Five superb coffee shops in Quito
After spending 2 or 3 days in Ecuador, you would have realized that most locals drink instant coffee. Yes, that’s the sad truth. Moreover, it is shocking when you learn that Ecuador produces specialty coffee, so good quality coffee is indeed available. While most people will drink instant coffee because it is quick, cheap and easy to prepare, coffee lovers will not be pleased. Luckily, for those of us who appreciate a good cup of this delicious beverage, there are some great places in Quito, likely your first stop in Ecuador, where you can indulge in coffee.
Isveglio was the first coffee shop to offer specialty Ecuadorian coffees back in 2012. It also opened a barista school to train and teach people how to make the perfect cup of coffee. Most people, including locals, were not aware that Ecuador is a prime coffee producer! Sadly, we all thought that coffee comes from Colombia. Having chains like Juan Valdez in every corner, we can’t be blamed. But Isveglio had faith in local growers and has assisted them in the cultivation, harvesting and processing from plant to green bean. They roast their own coffee and always have a fresh batch of 3 different types from various regions in Ecuador. Their baristas will gladly explain the differences in taste and recommend the best preparation, such as a strong espresso, filtered coffee, or beverages with milk like a flat white or with chocolate, plus the unique cold brew. Enjoy a dessert, sandwich or salad while you savor your favorite drink. We suggest you order the coffee tasting menu of three mocaccinos with different cacao percentages, or the coffee pairing of three espressos with world-class Pacari chocolate bars.
La Floresta – Isabel La Católica N24-682 y La Coruña
Elegant and charming, that’s Café Traviesa. Since 2014, they use specialty coffees that they roast themselves in the same premises as the cafeteria, so you might smell the fresh aroma of roasted coffee when you visit. Today, they offer coffee from 5 different provinces in Ecuador: Carchi, Pichincha, Imbabura, Loja and Zamora Chinchipe. Their founder is a master roaster, trained in the USA, who provides roasting services to other cafeterias. Their menu features bruschettas and sandwiches that change with the seasons, so you’ll never get bored. Their sweets are delicious too, such as cheesecake. If you fancy something other than coffee, there is a selection of wines and beer, including local craft beers. For those keen to learn more about coffee, they offer various courses on coffee tasting, barista training and roasting.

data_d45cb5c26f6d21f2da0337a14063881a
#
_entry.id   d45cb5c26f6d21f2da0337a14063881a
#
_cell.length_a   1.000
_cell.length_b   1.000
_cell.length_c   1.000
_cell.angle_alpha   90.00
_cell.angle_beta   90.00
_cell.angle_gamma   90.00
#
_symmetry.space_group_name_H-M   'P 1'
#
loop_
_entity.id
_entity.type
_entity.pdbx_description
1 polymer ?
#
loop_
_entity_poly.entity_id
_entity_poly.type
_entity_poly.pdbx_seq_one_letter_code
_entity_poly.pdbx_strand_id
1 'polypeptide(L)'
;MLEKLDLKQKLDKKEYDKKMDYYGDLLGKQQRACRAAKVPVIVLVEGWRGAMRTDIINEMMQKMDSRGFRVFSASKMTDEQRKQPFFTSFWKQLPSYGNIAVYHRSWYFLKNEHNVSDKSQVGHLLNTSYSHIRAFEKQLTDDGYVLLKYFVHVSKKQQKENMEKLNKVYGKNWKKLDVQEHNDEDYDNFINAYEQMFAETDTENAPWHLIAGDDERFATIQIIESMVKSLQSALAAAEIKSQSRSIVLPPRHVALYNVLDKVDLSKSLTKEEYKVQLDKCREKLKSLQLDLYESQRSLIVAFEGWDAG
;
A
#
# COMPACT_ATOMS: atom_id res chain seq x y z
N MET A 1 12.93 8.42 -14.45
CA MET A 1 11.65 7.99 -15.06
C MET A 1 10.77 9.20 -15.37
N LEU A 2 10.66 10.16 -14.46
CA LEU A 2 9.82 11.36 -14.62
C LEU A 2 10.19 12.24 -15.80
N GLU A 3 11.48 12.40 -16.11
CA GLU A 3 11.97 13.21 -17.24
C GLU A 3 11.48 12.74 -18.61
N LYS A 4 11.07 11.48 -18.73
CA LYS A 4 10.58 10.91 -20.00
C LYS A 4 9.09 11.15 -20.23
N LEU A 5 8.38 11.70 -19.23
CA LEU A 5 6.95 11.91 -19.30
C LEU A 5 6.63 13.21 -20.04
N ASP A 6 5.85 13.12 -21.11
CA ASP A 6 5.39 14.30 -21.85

Quito – Humboldt N27-77 y San Ignacio
Cumbayá – Datu Deli, Av. Pampite E3 y Vía Pillagua
3. Tres Gatos
This coffee shop and bookstore has become one of our favorite places ever since we discovered it a few months ago. They host events regularly with local artists and writers, so one week it could be a tango show, another a book presentation or a jazz concert. There are plenty of books for all tastes, from novels to poems to illustrations and biographies. You are not required to buy a book in order to check them out, so you can joyfully combine coffee with fine literature. Though most books are available in Spanish, you will find some interesting titles in English. Despite their cat-themed image, no felines are actually allowed in the shop, unfortunately. However, their specialty coffee and book selection won’t disappoint you.
La Mariscal – Mariscal Foch y Andrés Xaura, Ed. Torre Cantabria
Botánica is located in a quaint house in La Floresta, one of Quito’s emblematic neighborhoods. As the name suggests, decorations include plants and colorful flowers that give the place a cozy atmosphere. The menu includes various sandwiches and desserts that are prepared in-house with organic ingredients. Of course, the coffee is what attracted us to this garden house, where they use mostly Ecuadorian coffees, but also bring specialty coffees from other countries like Guatemala, Costa Rica and Brazil. If you are lactose intolerant, you can get almond milk for your cappuccino. And if it is one of those days when a coffee just won’t do, then you can ask for a cocktail, craft beer or wine.
La Floresta – Guipúzcoa E14-104 y Coruña
Opened in late October 2018, this traditional coffee house serves precisely the drinks, sweets and snacks that Quiteños have enjoyed for decades. Their menu is set to recover the classical afternoon coffee break that includes freshly brewed coffee, morocho (hominy porridge with milk), rosero (aromatic tea with fruits and hominy), chapo (barley drink), jucho (black cherry drink) and hot chocolate. There is a selection of alcoholic drinks featuring the emblematic canelazo (cinnamon tea with naranjilla, the latter a rare tomato-like fruit, and sugarcane liqueur), wines and craft beers, as well as fresh juices. You can accompany your choice of beverage with a pork sandwich, corn tortillas, empanadas, quinua salad, apple pie, carrot cake or what the chef might have planned for the day. This is a culinary journey into Quito’s most traditional coffee time delicacies.
La Mariscal – Carrión E9-41 y Plaza, Ed. El Libertador